In July of 2012, one of the three Ninth Circuit Court of Appeals judges asked EA's counsel an interesting question:
“At what point do we cry uncle when someone decides to make a movie based on an avatar of Tom Cruise and other living persons, and says, I don’t need to hire Tom Cruise at $20 million dollars a picture. I can do it cheaper by going to Pixar….you’re suggesting that they could do that, and there wouldn’t be any problem?”
After a brief dialogue, EA’s counsel responded, “Under the right of publicity, your honor, what they would have to say is, if you’re using someone and portraying that person as if it is actually Tom Cruise, that’s a different scenario.”
Isn't this Keller’s complaint?
EA doesn’t rely solely on player stats to create their sports game experiences. They leverage expensive personalities to make them appealing to the mass market and to create barriers to entry for the competition: Tiger Woods. John Madden. The NFL. The NBA. FIFA. The NHL. It seems that the only people not benefiting here are NCAA athletes.
By Dan Lee Rogers (c) 2013
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Read other Influential Video Game Suits of 2012
1. California’s right of publicity law provides for damages up to $1000 per likeness per platform, plus treble damages if the use was willful or intentional. See http://usatoday30.usatoday.com/tech/news/2011-08-02-ncaa-lawsuit-electronic-arts_n.htm for a discussion of the damages of this suit.
3. Keller claims EA violated its right of publicity under California Civil Code §3344, which states: Any person who knowingly uses another's name, voice, signature, photograph, or likeness, in any manner, on or in products, merchandise, or goods, or for purposes of advertising or selling, or soliciting purchases of, products, merchandise, goods or services, without such person's prior consent, or, in the case of a minor, the prior consent of his parent or legal guardian, shall be liable for any damages sustained by the person or persons injured as a result thereof.
4. NCAA Division I Manual 2008 states, in part, that a student athlete’s amateur status is lost if the student athlete uses his/her athletics skill for pay or signs a contract or commitment of any kind to play professional sports (12.1.2). However, a member institution may use student athlete’s name, picture, or appearance to support charitable, educational, and activities incidental to participation provided such use is to support the charity or educational activities considered incidental to the student athlete’s participation in intercollegiate athletics. (12.5.1): http://www.maine.edu/pdf/NCAADivision1RulesandBylaws.pdf
5. See http://usatoday30.usatoday.com/tech/news/2011-08-02-ncaa-lawsuit-electronic-arts_n.htm
6. EA had further argued that transformativeness is not the only test that should be applied. Rather, in looking at both the public interest and a test borrowed from trademark law, called the Rogers test, EA claimed that Keller’s claim suit was without merit. Nevertheless, the Keller court chose not to use the Rogers test, and it discounted EA’s public interest argument as well, focusing instead on transformativeness.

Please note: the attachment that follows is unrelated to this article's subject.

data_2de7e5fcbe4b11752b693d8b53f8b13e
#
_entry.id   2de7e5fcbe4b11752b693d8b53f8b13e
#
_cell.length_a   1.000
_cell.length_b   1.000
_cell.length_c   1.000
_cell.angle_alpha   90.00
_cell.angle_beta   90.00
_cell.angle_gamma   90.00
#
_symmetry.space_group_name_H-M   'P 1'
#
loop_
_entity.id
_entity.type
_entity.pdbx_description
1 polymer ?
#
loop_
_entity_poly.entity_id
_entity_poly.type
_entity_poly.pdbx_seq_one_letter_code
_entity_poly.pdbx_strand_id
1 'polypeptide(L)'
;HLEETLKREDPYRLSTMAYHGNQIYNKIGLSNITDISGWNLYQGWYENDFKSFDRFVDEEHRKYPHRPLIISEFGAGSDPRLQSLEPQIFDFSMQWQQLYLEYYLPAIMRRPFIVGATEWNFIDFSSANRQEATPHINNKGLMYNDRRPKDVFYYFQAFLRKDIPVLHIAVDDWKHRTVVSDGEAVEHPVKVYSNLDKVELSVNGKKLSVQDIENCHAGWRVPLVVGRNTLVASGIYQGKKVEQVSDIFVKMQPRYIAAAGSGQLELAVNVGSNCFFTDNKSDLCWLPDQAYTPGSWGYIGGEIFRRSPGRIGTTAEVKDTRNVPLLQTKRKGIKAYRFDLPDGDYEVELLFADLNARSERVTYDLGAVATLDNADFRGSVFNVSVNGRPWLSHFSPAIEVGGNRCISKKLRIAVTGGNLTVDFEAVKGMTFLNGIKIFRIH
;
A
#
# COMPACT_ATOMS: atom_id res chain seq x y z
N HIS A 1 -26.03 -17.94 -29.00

7. Winter v. DC Comics, 30 Cal. 4th 881, 885
8. Comedy III Productions, Inc. v. Gary Saderup, Inc., 25 Cal. 4th 387, 409 (Cal. 2001)
9. Id., at 808.
10. Id at 811.
11. Winter supra.
12. The transformativeness test used in Comedy III is as follows: “The test to determine whether a work merely appropriates a celebrity's economic value, and thus is not entitled to protection the First Amendment, or has been transformed into a creative product that the First Amendment protects, is whether the celebrity likeness is one of the ray materials from which an original work is synthesized, or whether the depiction or imitation of the celebrity is the very sum and substance of the work in question. The court asks whether a product containing a celebrity's likeness is so transformed that it has become primarily the defendant's own expression rather than the celebrity's likeness.”
13. Id., at 479.
14. Kirby v. Sega of America, Inc., 144 Cal. App. 4th 47 (Cal. App. 2d Dist. 2006)
15. Id at 59.
16. The Rogers test resulted from Rogers v. Gramaldi, and has been applied to a number of right of publicity claims. That test, in essence, asks: whether the challenged work is wholly unrelated to the underlying work, or whether the use of the plaintiff’s name and/or likeness is simply a disguised commercial advertisement. The Rogers test history lies in trademark infringement (thus the language here), whereas the Transformative test is rooted in copyright law.
17. Moved to Federal Court from the Superior Court of New Jersey on November 24, 2009.
18. See United States District Court of New Jersey Opinion: http://docs.justia.com/cases/federal/district-courts/new-jersey/njdce/3:2009cv05990/235077/23/0.pdf?1285240988
19. Rogers v. Gramaldi, 875 F.2d 994 (2d Cir. 1989)
20. Hart, 808 F.Supp.2d at 783-786
24. The first Bill of Rights was ratified as Constitutional Amendments on December 15, 1791.
25. Roberta Rosenthal Kwall, Fame, 73 IND. L.J. 1 (1997), as discussed in Southern California Law Review: The Right of Publicity Vs. The First Amendment: Will One test Ever Capture the Starring Role: http://weblaw.usc.edu/why/students/orgs/lawreview/documents/Franke_Gloria_79_4.pdf
26. Id. For a great discussion on this topic, see Southern California Law Review: THE RIGHT OF PUBLICITY VS. THE FIRST AMENDMENT: WILL ONE TEST EVER CAPTURE THE STARRING ROLE?:
27. Pavesich v. New Eng. Life Ins. Co., 50 S.E. 68, 74 (Ga. 1905).
28. See: Marquette University Law School: Baseball cards and the Birth of the Right of Publicity http://scholarship.law.marquette.edu/cgi/viewcontent.cgi?article=1156&context=facpub; also see Haelan Labs., Inc. v. Topps Chewing Gum, Inc., 202 F.2d 866 (2d Cir. 1953).
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Countdown: The 5 Most Influential Video Game Lawsuits of 2012, 4 of 5: Keller v. Electronic Arts
Keller v. Electronic Arts is a case that could be worth as much as a billion dollars in damages, posing a fairly simple question: when can a real-person be included in a game without compensation? But the answer is surprisingly complex.